The spirits of Texas Tech University in Lubbock, such as the shade of Sarah Morgan (who was killed by a student) in the biology building, the ghost of a bearded and stetsoned professor in Holden Hall, the phantom of a student in the underground tunnels (still trying to sneak into the girls' dormitories) and "George", the harmless spectre of the old President's House; ghosts in all of the rooms (including one that still sometimes leaves tips for the maid) at Miss Molly's Hotel bed and breakfast, once a bordello, in Fort Worth; strange phenomena at the Emily Morgan Hotel, near the Alamo in San Antonio (the Alamo itself is said by some to be the site of paranormal phenomena); Pecos Bill with his coyote family, his rattlesnake Shake (that served as his lasso) and his true love the catfish-riding Slue-Foot Sue (Neil Armstrong may have been the first MAN to set FOOT on the moon but Sue banged her HEAD on it many years earlier, after being thrown by Bill's appropriately named horse, Widow-Maker); the unexplained phenomena and spectres of the Hotel Lawrence, Dallas, including the ghost of a gambler; the ghostly civil war soldiers of Patterson Road, Houston; and the phantom of a former cleaner in a brown uniform and the ghostly sounds of children playing in the Rio Grande Plaza Hotel, Laredo, are among the true ghost stories, myths and legends of Texas.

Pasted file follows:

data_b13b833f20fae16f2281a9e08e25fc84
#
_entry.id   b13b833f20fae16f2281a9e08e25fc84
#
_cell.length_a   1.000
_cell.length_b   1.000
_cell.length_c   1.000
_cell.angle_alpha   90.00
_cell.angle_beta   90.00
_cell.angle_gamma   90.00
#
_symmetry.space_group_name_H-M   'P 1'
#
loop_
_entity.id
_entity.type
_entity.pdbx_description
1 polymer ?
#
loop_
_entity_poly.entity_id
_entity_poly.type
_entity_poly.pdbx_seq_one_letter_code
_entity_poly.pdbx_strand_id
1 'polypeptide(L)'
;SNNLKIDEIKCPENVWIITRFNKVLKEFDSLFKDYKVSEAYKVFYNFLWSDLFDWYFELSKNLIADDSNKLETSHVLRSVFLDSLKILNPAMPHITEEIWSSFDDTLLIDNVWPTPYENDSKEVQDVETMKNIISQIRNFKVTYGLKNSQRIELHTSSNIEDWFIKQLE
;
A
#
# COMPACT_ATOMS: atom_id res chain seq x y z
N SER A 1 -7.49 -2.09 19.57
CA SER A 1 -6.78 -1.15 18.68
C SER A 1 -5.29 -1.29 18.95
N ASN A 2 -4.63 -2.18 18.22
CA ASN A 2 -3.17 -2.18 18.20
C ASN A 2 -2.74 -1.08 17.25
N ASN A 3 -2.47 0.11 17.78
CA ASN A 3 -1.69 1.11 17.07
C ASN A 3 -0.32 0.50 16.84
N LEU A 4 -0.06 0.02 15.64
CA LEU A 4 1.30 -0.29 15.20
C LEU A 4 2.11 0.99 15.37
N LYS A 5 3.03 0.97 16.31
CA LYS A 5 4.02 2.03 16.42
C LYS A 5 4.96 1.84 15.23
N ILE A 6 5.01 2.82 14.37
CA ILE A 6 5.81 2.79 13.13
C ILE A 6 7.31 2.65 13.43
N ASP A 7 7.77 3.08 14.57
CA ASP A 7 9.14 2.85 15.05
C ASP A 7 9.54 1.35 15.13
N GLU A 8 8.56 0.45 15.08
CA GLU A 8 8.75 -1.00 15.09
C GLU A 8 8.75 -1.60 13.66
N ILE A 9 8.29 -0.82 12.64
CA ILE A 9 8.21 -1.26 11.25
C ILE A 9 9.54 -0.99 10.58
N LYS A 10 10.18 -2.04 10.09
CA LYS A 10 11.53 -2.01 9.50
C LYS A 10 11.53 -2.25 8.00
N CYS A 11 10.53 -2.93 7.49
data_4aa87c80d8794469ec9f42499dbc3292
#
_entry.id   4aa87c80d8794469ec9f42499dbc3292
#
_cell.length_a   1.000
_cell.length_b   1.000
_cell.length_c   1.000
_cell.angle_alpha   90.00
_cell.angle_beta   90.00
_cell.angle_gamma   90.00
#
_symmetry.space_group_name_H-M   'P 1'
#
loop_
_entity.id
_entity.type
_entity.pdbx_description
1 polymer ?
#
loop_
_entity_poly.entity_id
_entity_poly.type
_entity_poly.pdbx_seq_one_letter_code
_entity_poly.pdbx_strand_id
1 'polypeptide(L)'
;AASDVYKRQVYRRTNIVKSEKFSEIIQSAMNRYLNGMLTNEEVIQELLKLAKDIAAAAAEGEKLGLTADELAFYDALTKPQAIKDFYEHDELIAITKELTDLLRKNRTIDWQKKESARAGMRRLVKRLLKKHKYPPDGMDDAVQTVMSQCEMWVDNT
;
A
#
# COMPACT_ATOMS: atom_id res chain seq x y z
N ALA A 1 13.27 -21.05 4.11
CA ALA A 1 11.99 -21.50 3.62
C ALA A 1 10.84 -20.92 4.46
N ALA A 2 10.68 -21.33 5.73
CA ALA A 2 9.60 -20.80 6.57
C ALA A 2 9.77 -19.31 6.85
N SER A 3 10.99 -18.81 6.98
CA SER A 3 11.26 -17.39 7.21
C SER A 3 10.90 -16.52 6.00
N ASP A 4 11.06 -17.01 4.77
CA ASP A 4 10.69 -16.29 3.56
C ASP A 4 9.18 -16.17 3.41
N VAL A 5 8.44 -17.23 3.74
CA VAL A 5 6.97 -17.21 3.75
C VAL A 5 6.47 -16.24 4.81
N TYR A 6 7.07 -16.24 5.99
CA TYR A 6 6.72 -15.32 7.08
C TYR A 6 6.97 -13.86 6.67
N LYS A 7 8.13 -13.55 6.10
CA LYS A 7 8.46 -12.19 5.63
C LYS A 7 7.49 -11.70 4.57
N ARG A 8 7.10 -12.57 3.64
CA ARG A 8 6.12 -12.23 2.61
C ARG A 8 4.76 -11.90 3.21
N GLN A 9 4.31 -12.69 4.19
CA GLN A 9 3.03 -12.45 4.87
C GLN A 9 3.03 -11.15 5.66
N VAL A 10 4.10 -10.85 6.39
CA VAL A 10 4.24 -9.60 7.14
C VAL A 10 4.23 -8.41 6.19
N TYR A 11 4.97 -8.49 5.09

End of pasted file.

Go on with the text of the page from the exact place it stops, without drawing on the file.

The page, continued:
The ghost of a murdered call girl in the Gunter Hotel, San Antonio; appearances of the spiny goat-sucker, the chupacabra; the sounds of happy children heard in the Hamilton Hotel, Laredo, even when no children are near; the spectral cowboys who, in the hours before dawn, walk in the courtyard of the Y.O. Ranch Hotel, Kerrville; the ghostly woman who walks the banks of the Rio Grande in Laredo, looking for the children that she pushed over a cliff into the river; the spooky goings on at the St Anthony Hotel, San Antonio, including phantom second-honeymooners who don't know when to stop; and the suicidal jumper who is said to still haunt his room at the Omni Austin Hotel, are other legendary tales of ghosts and haunted places in Texas.